My Mawlid Story


By Umer Sultan| Loudspeakers were set, and the entire neighborhood was echoing…

This post is not like the other Mawlid posts debating whether it is appropriate to do it or not. I am not qualified to speak on such topic, however, I do want to share a story of mine from last year. Before that a little about what is Milad/Mawlid for people who don’t know.

Mawlid (or Milad as known to South Asians) is celebrating the birth of the Prophet Muhammad, peace be upon him, on the 12th of Rabi‘ al-awwal (ربيع الأوّل) the third month of the Islamic Lunar Calender. It is similar to the Christmas by Christians, okay may be not similar but the same concept, hence similar. People gather in Mawlid to praise the Prophet. Mawlid gatherings differ by cultures. Other Muslims consider it to be having no basis in Islam thus an Innovation (Bidah) in religion, hence condemned. That is the brief intro to what Mawlid is for those who heard this word for the first time.

My Story:

So last year I was in Karachi around this time of the year. There was  a Mawlid gathering in our neighborhood and my father was invited as well.  At first I did not want to go because there are a lot of wrong and unfounded practices that usually take place in such gatherings at least in South Asian Mawlid gatherings. However, some family members told me to attend as I will learn something new since I was very young when I moved out of Karachi. So I tagged along with my father to experience it. An Experience it was indeed…

After we prayed Maghrib Salah (Prayer after sunset) at the Masjid we went straight to the house where Mawlid was arranged. Loudspeakers were set, and the entire neighborhood was echoing with the Na’at (poetry in praise of the Prophet). It was hard for me to enter the house as the speakers were right at the entrance.

Men and women were in separate rooms. We sat in the Men’s area. I came to know that the Na’at reciter was a well known reciter nationally. Sorry I didn’t bother to remember his name. There were more pressing needs on my mind at that moment.

The Na’at reciter was reciting poetry in praise of the Prophet, peace be upon him. Every now and then I would look at my father’s face with questionable eyes meaning to ask him:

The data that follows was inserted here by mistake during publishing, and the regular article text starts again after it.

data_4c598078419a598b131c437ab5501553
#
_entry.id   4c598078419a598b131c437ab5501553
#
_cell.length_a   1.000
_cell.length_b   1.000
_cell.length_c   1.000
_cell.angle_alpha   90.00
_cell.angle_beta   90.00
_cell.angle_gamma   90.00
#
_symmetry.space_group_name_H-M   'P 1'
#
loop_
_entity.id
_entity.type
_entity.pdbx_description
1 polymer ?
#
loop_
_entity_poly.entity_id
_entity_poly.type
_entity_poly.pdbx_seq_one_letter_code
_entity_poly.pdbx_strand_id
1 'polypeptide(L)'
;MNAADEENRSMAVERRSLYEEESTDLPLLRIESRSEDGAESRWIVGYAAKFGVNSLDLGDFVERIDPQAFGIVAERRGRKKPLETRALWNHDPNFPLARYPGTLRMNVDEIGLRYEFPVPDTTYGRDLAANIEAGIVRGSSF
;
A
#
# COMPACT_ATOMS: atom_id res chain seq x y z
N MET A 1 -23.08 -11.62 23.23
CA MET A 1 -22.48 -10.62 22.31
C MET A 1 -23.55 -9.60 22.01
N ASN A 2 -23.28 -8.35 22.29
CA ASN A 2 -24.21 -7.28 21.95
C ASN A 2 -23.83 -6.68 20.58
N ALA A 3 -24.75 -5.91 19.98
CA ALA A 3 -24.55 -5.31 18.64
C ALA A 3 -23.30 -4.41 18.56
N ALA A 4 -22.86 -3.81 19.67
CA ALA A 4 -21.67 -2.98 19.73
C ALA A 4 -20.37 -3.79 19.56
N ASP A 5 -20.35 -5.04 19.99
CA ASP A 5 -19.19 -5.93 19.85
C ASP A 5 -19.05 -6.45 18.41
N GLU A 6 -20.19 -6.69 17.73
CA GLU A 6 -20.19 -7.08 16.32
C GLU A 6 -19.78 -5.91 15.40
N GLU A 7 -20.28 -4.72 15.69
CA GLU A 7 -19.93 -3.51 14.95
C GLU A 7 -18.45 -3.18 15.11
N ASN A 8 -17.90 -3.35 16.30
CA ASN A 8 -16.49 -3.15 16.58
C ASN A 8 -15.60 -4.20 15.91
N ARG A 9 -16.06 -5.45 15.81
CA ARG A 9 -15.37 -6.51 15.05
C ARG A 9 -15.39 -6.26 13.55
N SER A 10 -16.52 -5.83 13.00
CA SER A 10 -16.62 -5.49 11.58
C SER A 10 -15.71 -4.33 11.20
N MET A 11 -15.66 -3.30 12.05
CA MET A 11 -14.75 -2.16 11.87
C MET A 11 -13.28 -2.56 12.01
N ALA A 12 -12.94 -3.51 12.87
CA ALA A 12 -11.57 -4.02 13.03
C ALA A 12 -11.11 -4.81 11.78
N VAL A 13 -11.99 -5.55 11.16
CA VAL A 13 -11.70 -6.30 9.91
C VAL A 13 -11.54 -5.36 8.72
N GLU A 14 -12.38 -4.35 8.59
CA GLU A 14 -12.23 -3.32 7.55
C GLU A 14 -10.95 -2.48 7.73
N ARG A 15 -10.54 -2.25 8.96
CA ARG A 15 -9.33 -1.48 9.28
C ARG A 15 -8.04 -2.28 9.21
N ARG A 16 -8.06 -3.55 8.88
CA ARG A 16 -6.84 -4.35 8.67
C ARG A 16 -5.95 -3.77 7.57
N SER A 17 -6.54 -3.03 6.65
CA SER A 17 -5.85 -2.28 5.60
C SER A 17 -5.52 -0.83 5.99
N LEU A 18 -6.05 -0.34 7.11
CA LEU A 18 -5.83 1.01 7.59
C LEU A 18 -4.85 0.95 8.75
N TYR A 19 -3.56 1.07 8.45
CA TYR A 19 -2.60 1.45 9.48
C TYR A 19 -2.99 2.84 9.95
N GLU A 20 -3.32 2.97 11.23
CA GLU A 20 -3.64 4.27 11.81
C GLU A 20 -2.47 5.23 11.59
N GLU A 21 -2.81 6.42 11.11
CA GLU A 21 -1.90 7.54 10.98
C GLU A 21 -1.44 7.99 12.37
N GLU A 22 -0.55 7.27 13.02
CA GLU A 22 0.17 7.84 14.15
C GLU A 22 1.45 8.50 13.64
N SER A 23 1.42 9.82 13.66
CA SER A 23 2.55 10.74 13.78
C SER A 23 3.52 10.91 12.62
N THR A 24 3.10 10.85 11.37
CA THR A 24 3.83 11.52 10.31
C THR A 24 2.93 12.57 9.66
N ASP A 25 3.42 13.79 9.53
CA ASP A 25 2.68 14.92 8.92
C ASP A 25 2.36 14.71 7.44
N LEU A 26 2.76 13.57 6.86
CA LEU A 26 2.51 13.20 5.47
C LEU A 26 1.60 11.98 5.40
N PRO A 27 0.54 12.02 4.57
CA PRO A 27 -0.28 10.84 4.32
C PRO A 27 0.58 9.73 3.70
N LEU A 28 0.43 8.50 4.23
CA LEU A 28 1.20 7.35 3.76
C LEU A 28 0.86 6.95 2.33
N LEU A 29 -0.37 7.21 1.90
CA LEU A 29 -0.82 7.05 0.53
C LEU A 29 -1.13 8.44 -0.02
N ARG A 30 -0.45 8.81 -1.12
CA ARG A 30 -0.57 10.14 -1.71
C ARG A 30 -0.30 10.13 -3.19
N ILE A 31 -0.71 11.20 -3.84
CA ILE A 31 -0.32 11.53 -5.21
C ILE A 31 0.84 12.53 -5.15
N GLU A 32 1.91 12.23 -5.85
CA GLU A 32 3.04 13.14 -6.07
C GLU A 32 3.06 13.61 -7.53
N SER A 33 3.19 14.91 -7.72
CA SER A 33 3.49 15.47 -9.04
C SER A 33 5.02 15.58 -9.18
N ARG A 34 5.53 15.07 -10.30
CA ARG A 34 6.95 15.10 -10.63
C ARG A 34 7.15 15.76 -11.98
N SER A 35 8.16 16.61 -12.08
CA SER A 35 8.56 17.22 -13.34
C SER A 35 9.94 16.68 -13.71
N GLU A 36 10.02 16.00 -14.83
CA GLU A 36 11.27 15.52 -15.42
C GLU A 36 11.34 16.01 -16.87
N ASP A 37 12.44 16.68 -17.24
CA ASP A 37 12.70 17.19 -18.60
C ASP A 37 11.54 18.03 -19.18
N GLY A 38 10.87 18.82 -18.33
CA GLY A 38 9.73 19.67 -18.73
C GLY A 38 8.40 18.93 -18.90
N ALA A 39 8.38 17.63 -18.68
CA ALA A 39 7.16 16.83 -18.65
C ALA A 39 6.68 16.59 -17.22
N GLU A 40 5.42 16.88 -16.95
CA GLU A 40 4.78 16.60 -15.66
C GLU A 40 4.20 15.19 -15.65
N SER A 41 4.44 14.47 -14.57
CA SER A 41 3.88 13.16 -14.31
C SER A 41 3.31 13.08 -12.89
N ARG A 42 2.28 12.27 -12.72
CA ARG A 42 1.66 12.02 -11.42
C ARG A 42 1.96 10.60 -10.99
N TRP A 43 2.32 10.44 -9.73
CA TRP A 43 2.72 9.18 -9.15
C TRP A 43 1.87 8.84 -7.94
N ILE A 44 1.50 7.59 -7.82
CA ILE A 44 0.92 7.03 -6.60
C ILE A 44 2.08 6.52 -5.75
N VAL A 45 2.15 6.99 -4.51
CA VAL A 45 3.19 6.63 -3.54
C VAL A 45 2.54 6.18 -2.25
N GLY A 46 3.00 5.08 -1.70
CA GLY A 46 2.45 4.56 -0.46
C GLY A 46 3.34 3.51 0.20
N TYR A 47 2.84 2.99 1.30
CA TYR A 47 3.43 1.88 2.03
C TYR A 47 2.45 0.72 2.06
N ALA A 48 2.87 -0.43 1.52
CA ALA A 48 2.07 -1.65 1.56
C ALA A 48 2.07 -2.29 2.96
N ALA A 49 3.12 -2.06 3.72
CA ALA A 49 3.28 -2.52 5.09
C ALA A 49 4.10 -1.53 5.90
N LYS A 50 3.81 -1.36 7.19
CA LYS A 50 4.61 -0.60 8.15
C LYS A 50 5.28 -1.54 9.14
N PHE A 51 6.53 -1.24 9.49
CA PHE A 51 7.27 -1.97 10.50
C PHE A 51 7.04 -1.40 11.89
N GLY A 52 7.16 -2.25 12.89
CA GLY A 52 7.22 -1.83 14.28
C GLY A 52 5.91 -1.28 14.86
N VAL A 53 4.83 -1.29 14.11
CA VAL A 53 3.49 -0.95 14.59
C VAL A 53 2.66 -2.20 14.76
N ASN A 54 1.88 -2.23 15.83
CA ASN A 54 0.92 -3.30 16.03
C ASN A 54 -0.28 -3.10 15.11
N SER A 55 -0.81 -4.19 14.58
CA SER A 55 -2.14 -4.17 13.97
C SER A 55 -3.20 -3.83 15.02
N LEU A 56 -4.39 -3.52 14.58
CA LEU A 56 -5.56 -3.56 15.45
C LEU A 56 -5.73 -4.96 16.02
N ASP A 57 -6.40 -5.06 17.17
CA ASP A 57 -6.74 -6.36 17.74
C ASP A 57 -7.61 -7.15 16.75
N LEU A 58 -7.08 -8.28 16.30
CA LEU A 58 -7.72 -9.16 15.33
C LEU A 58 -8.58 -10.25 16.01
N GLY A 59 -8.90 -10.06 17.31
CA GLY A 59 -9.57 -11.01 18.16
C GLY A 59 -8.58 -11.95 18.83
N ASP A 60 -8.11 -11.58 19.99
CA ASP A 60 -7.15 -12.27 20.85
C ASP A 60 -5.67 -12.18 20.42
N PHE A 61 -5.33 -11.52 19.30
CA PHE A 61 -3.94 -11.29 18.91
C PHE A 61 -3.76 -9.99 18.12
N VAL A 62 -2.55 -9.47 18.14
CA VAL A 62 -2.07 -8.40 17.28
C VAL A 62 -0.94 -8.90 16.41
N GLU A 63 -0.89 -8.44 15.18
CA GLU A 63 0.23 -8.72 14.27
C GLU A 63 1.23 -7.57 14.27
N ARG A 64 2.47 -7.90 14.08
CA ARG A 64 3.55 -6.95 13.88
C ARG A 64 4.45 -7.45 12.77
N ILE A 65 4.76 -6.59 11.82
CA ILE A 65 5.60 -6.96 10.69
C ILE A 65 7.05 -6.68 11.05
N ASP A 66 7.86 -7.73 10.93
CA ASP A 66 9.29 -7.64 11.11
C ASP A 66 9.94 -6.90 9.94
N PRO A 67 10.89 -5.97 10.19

“Everything about this gathering is wrong. People here consider beard to be the sign of backwardness. Hijab is non-existent among their woman so what is the point of praises when the one who is being praised in disregarded and his teachings ignored and even made fun off.”

No I didn’t say anything. People were really feeling the praises though. Room echoed with “Naray Risalat, Ya Rasulullah” **(Slogan of Messengership, Oh Messenger of Allah). Then came the Adhan (call for prayer) for Isha Salah (Nighly Prayer) from the nearby Mosque.

In Karachi, the norm is that the Iqamah (congregation) starts after 15 minutes of the Isha Adhan. So I figured that there was only 10 more minutes of this left with 5 minutes for walking to the Masjid…then it was 10 minutes left and I figured that okay there was only 5 more minutes of this with 5 more minutes for walking…and then there were only 5 minutes left in Iqamah and my father, me, and two other uncles looked each other as why the Mawlid is not having a break. It took us a minute or two to conclude that something has to be done and it gotto happen at that moment.

So we made eye contact and we stood up and we broke the Mawlid etiquette. We got looks from the rest of the people and we cared about their looks as worth nothing. One of the uncle told the host that we have to pray Salah as that is an obligation. Host didn’t mind, but moreover he didn’t even care to have a break in the Mawlid. We walked super fast to the Masjid at 5 minutes distance, while Na’at Reciter continued his praises, for which he was getting wage, and preferred his praises over Salah with Jama’ah.

This is one of the many stories that take place every year in Sub-continent, one of which I experienced myself and thought of sharing with others. What else happened in that gathering is unknown to me as we went home instead of joining the company of those who prefer their own religious gatherings over the teachings of the Messenger of Allah, which they so claim to praise.

Reflection:

This is why Ulema of the Sub-Continent (especially of the Waliullah tradition) discourage people not to attend prevalent Mawlid (Milad) gatherings because of the practices that are common place in such gatherings.

May Allah guide us and help us in understanding the true purpose of the Last Messenger of Allah, Prophet Muhammad, peace be upon him, and save us from making Islam a thing of play and business as some people have made it to be.

Hakeemul-Ummat Maulana Ashraf Ali Thanwi rahimullah, stated in the end of a detail discussion on this issue:

“…in the best interest of keeping order in the religion, it is necessary to abstain in this regard. This is because this is not from the necessary elements of faith nor is any necessary aspect of the faith dependent upon it. This type of mubah gathering has, in the past, led to [the development of] corrupt traits similar to what can be seen [occurring nowadays] as ignorance is gaining prominence on a daily basis. This is why the dignity of taqwa (piety) is in abstaining. And Allah Most High knows best, His knowledge is Most Perfect and He is Most Wise.” [Deoband.org]

 

Important Reads:

What is the Ruling of Shar’iah Regarding Milad (Mawlid)? as agreed by

Justice Mufti Muhammad Taqi Usmani, 
Mufti Muhammad Rafi Usmani, Grand Mufti of Pakistan
Mufti Abdul Rauf Sakharvi (Damat Barakatuhum)

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